Final struggle for the crown February 1699 - November 1700

Portocarrero seizes power

When news of the death of Joseph on 6 February 1699 had reached Madrid the final struggle for the succession started, it would be concluded by the death of Charles II on 1 November 1700. Cardinal Portocarrero was the first to act, and his immediate goal was the removal of Oropesa and the peace party from government 4). As allies in this coup d´état Portocarrero had the Marquis de Leganés, the count of Monterrey, the Count of Benavente, Ronquillo, Arias, Urraca, Ubilla, Villafranca, Pastrana, Quintana, Medina Sidonia and the French ambassador Harcourt. Due to steep increases in the prices of food heavy riots erupted in Madrid on 28 April 1699. The conspirators decided to profit from these and had their agents guide elements of the population to attack the houses of the government members 5). These had to flee for their lives and, because the nobility saw in Portocarrero the only person that could protect it, he was appointed to lead the government.

In power Portocarrero of course started with another reorganization of personnel. Oropesa was permanently banished, and Portocarrero became president of the Council of Castile and the Council of Aragon. Monterrey became president of the Indies, Leganés and the Marquis de la Quintana entered the Council of State and Ubilla entered the Despacho. Count Aguilar and the Almirante were fired. The first major issue this new government had to handle was the arrival of the news about the partition treaty that arrived in the beginning of June. For Portocarrero it was now time to bring forward an idea that he and some others already had for some time 6): This was to have Charles II succeeded by a Bourbon candidate. Of course this would for a while give France a lot of influence in Spain, but the proponents of this strategy assessed (correctly) that in the long run Spain was just too big to become a French satellite. It would also oblige Louis XIV to guard the integrity of the Spanish empire, and rid Spain of having to fight endless wars against him. This idea was of course supported by French gold, but not that foolish considering that the Sea Powers only started to support the Habsburgs after Louis XIV had foolishly provoked them. In a session of the Council of State of 6 June Portocarrero, Saint Esteban and Fresno proposed Philippe de Anjou (or Felipe V) as candidate, and this proposal got a majority and led to a secret resolution.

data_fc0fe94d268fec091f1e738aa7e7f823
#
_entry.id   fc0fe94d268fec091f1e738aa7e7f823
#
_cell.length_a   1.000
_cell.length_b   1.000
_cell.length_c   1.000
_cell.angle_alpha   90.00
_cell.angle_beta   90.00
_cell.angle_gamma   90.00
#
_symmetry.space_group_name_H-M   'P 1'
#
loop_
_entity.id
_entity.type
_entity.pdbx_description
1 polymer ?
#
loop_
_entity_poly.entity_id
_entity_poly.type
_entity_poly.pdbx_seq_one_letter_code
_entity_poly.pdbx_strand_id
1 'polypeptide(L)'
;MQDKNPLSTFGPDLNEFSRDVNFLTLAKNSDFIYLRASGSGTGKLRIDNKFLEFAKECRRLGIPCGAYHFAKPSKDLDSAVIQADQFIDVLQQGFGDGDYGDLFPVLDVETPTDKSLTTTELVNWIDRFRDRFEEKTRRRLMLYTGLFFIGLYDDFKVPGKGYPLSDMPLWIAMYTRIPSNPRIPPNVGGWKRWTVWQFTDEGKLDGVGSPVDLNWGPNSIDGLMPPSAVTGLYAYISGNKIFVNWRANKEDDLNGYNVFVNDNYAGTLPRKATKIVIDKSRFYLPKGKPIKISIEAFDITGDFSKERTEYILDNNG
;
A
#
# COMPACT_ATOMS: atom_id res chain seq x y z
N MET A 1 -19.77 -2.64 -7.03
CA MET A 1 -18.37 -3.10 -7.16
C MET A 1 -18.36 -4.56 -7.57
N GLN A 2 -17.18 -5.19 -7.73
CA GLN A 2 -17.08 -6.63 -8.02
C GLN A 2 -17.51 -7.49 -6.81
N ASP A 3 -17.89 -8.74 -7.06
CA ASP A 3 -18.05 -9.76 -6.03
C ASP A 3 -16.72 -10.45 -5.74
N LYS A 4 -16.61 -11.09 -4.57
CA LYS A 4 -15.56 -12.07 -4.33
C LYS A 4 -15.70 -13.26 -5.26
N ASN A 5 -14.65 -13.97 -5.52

Sensible policy now called for keeping this secret a secret, and keeping the international community in suspense for as long as possible. This because in case Vienna got convinced that Felipe V would get on the throne it would no doubt ratify the partition treaty, as long as Vienna did not it would be easier for Louis XIV to break it on the ascension of Felipe. There was only one nasty problem left, and that was the signature of Charles II on the resolution to make Felipe V his heir.

The second partition treaty

The fact that Louis XIV and William III signed a new partition treaty on 3 March 1700 can only be seen as a mark of how low Spanish prestige had sunk at the time. The Council of State and Portocarrero did not take clear decisions and in view of Charles II's refusal to sign a testament it couldn't. Coincidentally of purposedly, this may also have been the only sensible course to sabotage the execution of the partition treaty.